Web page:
I was skeptical that I’d be able to use it sitting down, even at its lowest adjustment, but I was wrong. I was comfortable and everything I needed was within easy reach.

Adjusting legs on Garden on Wheelz

The legs easily adjust from 30.5 to 37 inches.

I recommend making all height adjustments to the legs BEFORE you connect them to the tray, even though the instructions say you can do it as long as the planting box is empty. The Undergardener was able to do this but I doubt that a short person could manage it easily. DO NOT attempt to make a height adjustment once the growing box is filled with soil.

Portability

The lighter the soil mix you use, the easier the Garden On Wheelz™ will be to move around, important for anyone who plans to roll it in and out of the house or garage regularly. Balance that portability against how you plan to use it and how you feel about using soil amendments like fertilizer. Don’t try to move the Garden On Wheelz™ after a heavy rain until you’ve drained any excess water by removing the rubber plug from the drainage tray. The water is designed to run into the watering can directly beneath the plug.

Filling with Soil

The Garden On Wheelz™ holds about 5 or 6 bags of soil mix. Its load capacity is 150lbs. Bags of top soil weigh about 40 pounds apiece, for a total of 240lbs. Don’t fill the planting box only with top soil or fill it all the way to the brim; you’ll exceed its capacity and you won’t be able to move it. While I’m not a fan of commercial mixes, I did use a combination of top soil, my own compost, organic mushroom compost, and a soilless product. Any lightweight potting mixture, vermiculite, pearlite, etc., will do.

Bonus Use: Extending the Growing Season

Cover on Garden on Wheelz

The bolt holes in the top of the planting box where you attach the legs are the same size as a ¾” wooden dowel. The Undergardener made a small elevated structure out of six 6-inch long dowels and scrap wood, which enabled me to drape a piece of plastic across it. I clipped the plastic to the Garden On Wheelz™ using wooden spring-type clothespins.

As an experiment, I asked The Undergardener to build something so I could use the Garden On Wheelz™ as a mini-greenhouse to extend the growing season. Here in Zone 5B, the first killing frost arrives around Halloween and the last one exits any time between April 15th and May 5th.

Once the day-length shortens and temperatures drop in the fall, you won’t get much, if any, additional growth, but you can hold the plants you already have considerably past that first hard freeze. Despite nighttime temperatures dropping into the teens, I still had viable plants well into December, although this required nightly covering with a heavy felt-lined tarp.

Season-extending cover on Garden on Wheelz

If you decide to try this on your own, make sure to leave a cross-ventilation space open on two opposite sides to avoid scorching your plants.

Early spring planting brings the opposite problem. If wet soil stays too cold, seed won’t germinate or can rot. I planted my seeds on April 5th and had sprouts (mostly radishes) by April 15th. Nighttime temperatures were still dipping into the 20s, so I needed both the plastic cover and the tarp through the end of the month. With no leaves to temper the sun, this is a balancing act – take the plastic off when the seedlings will neither freeze nor fry.

I’d love to see the manufacturer create a more elegant ventilated version of our greenhouse cover as an accessory.

Maintenance

Essentially, none. My Garden On Wheelz™ was outdoors all year and, except for cleaning up a bit of soil that splashed up onto the lower portion of plastic and clearing autumn leaves out of the storage bin, there was nothing to do. There’s been no weeding, and I’ve seen no bugs. Our veggie-chomping wildlife menagerie has, so far, completely ignored it.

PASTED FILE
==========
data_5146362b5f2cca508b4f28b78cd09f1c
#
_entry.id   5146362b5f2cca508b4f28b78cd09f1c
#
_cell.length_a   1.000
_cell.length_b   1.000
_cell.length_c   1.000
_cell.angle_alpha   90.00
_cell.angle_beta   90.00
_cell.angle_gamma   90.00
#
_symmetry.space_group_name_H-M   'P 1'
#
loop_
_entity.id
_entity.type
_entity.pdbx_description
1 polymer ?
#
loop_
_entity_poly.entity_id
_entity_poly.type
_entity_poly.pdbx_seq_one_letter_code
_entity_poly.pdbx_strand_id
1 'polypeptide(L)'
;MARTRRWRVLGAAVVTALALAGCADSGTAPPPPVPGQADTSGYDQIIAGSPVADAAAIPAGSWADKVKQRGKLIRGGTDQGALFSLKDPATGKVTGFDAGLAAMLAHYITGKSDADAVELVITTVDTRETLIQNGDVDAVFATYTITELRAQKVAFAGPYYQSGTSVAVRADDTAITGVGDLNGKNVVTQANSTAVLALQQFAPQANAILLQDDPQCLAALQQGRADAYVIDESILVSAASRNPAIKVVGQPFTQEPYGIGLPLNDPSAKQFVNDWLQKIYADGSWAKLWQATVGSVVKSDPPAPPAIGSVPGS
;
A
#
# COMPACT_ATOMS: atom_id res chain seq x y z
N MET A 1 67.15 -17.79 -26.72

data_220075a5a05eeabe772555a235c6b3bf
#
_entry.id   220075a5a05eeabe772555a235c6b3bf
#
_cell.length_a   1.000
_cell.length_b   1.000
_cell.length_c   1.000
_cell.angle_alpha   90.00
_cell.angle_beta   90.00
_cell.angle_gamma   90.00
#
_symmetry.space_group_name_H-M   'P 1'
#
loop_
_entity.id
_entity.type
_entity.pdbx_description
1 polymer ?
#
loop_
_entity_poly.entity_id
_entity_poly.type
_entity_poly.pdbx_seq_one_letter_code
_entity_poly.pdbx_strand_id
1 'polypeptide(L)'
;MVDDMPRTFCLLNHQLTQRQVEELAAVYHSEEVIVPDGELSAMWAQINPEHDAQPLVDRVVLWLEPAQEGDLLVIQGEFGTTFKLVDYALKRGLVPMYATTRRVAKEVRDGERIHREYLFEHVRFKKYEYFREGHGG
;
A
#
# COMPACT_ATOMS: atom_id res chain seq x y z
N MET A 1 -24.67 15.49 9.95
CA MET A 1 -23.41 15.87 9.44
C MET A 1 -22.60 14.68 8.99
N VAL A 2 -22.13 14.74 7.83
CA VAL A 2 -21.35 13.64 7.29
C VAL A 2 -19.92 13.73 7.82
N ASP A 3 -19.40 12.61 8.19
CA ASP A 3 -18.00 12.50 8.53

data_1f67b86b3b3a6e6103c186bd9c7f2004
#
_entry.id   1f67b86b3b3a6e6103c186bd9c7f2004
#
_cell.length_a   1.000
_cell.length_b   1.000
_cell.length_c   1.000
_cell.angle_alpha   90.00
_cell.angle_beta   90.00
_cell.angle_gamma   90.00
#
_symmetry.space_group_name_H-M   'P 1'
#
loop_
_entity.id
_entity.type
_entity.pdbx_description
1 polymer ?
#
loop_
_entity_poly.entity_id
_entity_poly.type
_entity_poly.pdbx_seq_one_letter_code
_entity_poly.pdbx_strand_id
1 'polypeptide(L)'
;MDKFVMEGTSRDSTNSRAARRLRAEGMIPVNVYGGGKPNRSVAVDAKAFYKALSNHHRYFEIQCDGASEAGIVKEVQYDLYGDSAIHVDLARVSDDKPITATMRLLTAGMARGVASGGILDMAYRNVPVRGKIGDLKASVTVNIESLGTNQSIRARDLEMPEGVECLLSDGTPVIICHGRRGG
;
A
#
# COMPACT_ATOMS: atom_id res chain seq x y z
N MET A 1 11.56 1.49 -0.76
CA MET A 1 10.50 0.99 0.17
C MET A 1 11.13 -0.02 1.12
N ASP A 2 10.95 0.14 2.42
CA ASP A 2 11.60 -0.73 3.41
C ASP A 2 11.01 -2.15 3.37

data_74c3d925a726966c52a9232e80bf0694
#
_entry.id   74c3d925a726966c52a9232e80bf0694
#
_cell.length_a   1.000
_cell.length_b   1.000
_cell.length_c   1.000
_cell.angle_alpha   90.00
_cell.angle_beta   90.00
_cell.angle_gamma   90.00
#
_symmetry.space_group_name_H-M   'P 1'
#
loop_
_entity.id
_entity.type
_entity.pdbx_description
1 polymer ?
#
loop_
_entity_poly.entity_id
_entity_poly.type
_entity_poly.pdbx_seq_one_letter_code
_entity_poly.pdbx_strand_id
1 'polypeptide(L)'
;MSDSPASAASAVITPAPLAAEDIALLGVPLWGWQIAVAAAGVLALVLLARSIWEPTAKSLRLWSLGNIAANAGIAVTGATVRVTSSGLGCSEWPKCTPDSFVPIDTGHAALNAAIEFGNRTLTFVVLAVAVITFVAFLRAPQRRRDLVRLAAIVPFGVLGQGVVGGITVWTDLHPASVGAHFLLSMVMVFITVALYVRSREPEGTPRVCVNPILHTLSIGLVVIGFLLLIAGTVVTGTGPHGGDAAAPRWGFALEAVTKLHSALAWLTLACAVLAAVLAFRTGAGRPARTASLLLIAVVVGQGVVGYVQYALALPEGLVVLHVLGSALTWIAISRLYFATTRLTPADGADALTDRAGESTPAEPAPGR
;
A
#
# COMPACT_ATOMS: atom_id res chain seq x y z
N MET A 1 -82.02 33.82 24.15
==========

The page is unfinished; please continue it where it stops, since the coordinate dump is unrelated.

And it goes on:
Be sure to drain out any water that may have built up before you store the Garden On Wheelz™ for the season – I collected about a gallon that I diluted to use on my houseplants over the winter.

Specifications and Features

Plant Box Dimensions: 44.5”L x 24”W x 30″-37”H

Growing Area: 36”L x 21”W x 12” D

Food Grade Plastic: Made from UV resistant, BPA/PVC free, food grade plastic, important if you’re growing vegetables.

Sustainability Bonus

The cardboard shipping box can be recycled or composted.

The built-in water recycling system returns nutrient rich run-off water for reuse.

Recommendation

4-shovel rating from GPRI gave the Garden On Wheelz™ a 4-Shovel rating, mostly because the printed instructions need a minor clarification (could be fixed with a sticker, or on next printing), there is no user’s gardening manual for novices (like the one that comes with the more expensive Grow Camp©), there’s an assumption that everyone has access to the videos, and it would be nice to have some type of clear, ventilated dome or cover that allows the Garden On Wheels™ to act as a mini-greenhouse or cold frame.

Nevertheless, I highly recommend it. While the young inventor didn’t think of every conceivable bell and whistle when he designed it, the Garden On Wheelz™ does what it claims it will do and does it well.

I put the suggested list price of $299 in the category of you-get-what-you-pay-for. The Garden On Wheelz™ is rugged, sturdy, won’t tip over, and holds up well. I left mine out all year in blazing sun and below-zero temperatures, soaked in rainstorms, and buried in snow and ice. The plastic did not become brittle or fade and the whole thing looks brand new.

Where to Buy

Garden On Wheelz™ lists for $299. You can buy it at Global Gardening Friends, from the inventor at LifeCycle Gardens http://www.lifecyclegardens.com/garden-on-wheelz.php, Plow and Hearth http://www.plowhearth.com/lifecycle-adjustable-garden-on-wheelzandtrade;-system.htm, and similar sites. Discounted prices are available from some big box stores and online catalogs, such as Gold Violin http://goldviolin.blair.com/p/garden-on-wheelz/105495.uts# , but check out any shipping charges to make sure you’re actually getting a bargain.

Although the Garden on Wheelz normally retails for $299, we have an exclusive SPECIAL OFFER for GPReview readers for the first 5 buyers – $30 off with coupon code GPR30GGF when you buy from Global Garden FriendsThis special offer is only valid on purchases directly from Global Garden Friends.

And now over to you – Have you tried a raised or elevated planter? What did you think? Let us know in the comments below!

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Disclaimer – GPReview would like to thank Global Garden Friends for giving us a free Garden On Wheelz™® to review. There was no expectation that it would be a positive review and we received no compensation for writing it. All opinions expressed here are those of the author based on personal experience using the product.

Please note that the Amazon and Global Garden Friends links above are affiliate links. Should you choose to purchase products through these links, GPReview will make a small commission (at no extra cost to you) that helps to support this website and our gardening product reviews. Thank you!